The foreign sanctions imposed in early 2022 and the adopted response measures in the form of cross-border capital controls significantly reduced the dependence of the Russian financial system on the external environment. This in turn has changed the view of how to respond to shocks of various nature through monetary policy measures and how these decisions affect the economy. In other words, the monetary policy transmission mechanism has altered. The main change is related to the functioning of the foreign exchange channel as its role has notably decreased. In the conditions of the effective capital controls, the impact of monetary policy on the exchange rate is becoming more extended over time and indirect. Previously, a decision on the key rate translated into prices for financial instruments and, further, into the exchange rate directly, whereas now it influences first the demand for imported goods through the interest rate channel and only then – the ruble exchange.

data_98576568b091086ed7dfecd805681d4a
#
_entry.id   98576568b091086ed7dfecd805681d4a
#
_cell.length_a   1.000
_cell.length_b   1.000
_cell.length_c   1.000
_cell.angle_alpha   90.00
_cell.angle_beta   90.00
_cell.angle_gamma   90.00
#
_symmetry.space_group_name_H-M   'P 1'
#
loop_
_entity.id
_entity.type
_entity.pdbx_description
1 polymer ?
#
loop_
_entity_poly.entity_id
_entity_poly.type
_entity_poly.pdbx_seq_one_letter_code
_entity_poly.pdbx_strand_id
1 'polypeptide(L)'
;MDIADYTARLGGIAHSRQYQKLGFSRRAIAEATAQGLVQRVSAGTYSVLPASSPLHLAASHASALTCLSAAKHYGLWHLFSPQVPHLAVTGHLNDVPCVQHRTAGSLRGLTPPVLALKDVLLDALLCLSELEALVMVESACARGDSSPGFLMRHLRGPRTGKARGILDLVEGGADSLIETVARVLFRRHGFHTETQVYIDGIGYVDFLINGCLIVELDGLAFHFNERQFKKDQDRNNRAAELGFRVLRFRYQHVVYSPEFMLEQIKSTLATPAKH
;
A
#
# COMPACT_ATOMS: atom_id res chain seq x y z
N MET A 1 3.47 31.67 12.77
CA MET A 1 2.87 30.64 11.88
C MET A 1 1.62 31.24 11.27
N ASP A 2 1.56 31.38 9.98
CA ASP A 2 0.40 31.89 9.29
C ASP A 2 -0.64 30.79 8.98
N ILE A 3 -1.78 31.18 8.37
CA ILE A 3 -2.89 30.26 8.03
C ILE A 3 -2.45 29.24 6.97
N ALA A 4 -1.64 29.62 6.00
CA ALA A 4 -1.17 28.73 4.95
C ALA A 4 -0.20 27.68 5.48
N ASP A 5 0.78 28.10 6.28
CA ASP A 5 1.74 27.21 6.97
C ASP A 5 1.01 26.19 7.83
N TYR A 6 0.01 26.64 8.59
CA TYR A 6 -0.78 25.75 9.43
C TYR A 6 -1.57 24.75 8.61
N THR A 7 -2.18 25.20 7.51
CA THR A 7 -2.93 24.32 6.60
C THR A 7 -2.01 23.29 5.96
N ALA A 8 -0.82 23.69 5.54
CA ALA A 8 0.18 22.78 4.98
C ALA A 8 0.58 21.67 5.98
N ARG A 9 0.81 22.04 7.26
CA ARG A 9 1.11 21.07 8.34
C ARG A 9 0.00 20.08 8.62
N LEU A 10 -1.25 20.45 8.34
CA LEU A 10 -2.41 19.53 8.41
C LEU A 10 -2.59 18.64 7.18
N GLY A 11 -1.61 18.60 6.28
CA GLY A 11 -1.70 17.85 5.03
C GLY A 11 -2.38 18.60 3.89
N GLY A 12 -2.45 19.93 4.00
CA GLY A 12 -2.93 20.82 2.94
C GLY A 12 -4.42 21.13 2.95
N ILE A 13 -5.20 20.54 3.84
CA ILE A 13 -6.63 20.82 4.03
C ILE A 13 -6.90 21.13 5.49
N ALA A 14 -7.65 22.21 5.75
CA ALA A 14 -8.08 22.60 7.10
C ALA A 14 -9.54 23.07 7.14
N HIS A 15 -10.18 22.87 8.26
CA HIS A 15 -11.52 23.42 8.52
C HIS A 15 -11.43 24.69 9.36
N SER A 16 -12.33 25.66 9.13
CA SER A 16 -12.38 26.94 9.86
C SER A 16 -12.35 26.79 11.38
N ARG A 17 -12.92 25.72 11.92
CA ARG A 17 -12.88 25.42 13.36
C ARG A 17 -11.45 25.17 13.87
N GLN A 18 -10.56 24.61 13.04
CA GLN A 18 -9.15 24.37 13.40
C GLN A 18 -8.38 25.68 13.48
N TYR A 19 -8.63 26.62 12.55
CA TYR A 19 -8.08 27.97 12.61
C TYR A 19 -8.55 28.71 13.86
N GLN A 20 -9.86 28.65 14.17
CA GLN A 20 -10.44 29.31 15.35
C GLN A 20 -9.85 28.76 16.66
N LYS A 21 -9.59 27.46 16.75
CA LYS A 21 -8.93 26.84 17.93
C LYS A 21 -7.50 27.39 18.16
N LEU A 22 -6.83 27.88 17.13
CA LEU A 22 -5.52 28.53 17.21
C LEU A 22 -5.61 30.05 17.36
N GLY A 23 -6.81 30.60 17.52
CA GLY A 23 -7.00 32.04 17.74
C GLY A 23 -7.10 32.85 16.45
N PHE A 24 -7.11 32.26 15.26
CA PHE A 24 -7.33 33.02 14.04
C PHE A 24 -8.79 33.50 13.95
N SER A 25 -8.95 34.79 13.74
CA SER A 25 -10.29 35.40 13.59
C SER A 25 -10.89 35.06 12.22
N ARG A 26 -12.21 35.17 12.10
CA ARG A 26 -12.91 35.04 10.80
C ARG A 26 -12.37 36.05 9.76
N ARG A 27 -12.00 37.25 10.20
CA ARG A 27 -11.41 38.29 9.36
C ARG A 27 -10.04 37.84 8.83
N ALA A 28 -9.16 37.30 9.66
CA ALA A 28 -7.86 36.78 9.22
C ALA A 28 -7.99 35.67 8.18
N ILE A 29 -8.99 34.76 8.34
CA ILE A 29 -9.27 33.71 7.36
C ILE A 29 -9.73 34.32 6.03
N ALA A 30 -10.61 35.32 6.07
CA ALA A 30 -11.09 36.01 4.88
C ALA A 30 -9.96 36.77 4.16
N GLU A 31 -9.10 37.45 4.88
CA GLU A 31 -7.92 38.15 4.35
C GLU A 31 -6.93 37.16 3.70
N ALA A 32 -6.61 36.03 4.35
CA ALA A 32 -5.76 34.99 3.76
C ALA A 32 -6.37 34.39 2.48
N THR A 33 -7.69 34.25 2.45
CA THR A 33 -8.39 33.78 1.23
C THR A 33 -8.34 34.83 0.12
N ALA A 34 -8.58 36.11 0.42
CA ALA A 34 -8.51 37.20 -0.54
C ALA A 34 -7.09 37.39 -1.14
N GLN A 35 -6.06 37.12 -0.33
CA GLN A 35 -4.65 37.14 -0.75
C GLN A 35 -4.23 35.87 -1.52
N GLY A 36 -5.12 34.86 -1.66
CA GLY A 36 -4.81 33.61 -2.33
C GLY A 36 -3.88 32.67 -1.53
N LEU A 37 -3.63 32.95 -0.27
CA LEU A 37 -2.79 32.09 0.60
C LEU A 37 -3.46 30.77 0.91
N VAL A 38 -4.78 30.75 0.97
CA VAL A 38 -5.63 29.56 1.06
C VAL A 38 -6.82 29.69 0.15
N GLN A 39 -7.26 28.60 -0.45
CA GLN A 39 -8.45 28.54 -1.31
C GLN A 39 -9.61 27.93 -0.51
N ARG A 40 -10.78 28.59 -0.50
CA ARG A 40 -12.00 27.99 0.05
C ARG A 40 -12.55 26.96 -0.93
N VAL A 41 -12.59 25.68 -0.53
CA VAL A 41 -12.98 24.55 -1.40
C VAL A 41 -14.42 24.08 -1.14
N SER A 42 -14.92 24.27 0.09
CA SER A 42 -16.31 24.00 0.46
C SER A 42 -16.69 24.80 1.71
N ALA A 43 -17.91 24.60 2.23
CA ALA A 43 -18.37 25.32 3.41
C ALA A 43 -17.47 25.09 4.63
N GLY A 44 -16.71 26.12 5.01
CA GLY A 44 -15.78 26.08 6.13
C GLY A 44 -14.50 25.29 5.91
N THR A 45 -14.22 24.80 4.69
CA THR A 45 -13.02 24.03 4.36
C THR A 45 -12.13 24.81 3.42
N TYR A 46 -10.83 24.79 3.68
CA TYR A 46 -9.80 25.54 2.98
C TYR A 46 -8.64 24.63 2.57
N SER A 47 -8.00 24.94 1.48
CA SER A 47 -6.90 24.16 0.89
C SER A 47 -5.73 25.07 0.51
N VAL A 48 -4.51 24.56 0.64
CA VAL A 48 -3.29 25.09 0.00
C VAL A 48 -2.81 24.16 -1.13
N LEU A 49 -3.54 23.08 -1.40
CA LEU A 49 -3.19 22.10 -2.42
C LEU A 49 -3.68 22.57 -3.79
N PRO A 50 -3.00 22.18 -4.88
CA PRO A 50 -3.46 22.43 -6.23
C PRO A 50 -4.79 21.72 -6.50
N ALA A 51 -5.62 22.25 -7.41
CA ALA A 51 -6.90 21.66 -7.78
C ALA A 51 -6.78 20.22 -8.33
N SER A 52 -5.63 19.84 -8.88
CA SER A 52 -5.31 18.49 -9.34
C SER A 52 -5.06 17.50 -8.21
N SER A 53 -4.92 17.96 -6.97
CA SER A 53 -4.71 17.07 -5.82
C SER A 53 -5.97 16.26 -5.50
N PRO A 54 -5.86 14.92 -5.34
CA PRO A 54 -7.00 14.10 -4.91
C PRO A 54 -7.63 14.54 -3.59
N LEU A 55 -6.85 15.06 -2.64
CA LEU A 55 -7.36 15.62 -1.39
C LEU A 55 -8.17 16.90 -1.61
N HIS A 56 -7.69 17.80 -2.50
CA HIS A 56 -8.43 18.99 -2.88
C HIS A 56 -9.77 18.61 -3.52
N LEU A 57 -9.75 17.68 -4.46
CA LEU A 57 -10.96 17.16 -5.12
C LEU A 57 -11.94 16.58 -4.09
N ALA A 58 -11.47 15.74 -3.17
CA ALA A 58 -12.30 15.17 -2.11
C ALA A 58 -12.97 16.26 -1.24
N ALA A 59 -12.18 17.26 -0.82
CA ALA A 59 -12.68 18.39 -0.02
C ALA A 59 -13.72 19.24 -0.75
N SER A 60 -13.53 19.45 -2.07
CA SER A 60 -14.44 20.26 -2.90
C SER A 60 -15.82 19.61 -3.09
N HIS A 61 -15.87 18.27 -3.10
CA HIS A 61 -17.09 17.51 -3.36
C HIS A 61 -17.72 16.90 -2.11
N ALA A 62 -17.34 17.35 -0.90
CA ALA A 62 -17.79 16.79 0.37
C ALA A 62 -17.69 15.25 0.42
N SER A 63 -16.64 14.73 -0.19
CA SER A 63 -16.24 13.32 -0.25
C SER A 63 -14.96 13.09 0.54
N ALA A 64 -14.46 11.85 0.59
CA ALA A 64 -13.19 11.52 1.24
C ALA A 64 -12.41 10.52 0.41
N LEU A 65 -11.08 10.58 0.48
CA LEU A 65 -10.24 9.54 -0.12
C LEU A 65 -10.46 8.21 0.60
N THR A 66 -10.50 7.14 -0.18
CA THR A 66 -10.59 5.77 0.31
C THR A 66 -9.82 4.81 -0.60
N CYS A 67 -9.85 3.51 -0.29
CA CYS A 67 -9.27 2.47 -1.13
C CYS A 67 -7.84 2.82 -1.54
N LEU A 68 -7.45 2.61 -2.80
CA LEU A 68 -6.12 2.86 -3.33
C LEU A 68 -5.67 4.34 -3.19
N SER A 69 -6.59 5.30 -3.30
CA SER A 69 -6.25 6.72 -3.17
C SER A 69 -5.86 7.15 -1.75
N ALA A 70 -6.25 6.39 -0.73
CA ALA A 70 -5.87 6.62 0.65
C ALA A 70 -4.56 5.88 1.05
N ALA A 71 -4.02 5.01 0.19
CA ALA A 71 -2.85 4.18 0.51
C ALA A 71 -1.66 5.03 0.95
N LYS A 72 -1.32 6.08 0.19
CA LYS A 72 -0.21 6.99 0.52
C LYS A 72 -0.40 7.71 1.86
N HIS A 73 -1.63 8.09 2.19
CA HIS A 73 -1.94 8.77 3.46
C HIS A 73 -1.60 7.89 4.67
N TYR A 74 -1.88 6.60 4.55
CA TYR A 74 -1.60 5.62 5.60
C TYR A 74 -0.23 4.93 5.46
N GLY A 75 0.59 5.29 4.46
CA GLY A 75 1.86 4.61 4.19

The transfer curve is a set of internal interest rates on operations of various maturities established by a commercial bank. The transfer curve is the core of the system of banking products pricing that enables banks to determine a coherent range of prices for operations in various market segments and, when needed, to flexibly adjust the structure of their balance sheets by choosing between various sources of funding and investments. There is no such thing as a uniform transfer curve for the entire banking sector. Each bank builds its individual curve based on the yield curves of market instruments with minimum risk or, where necessary, relying on its internal assessments.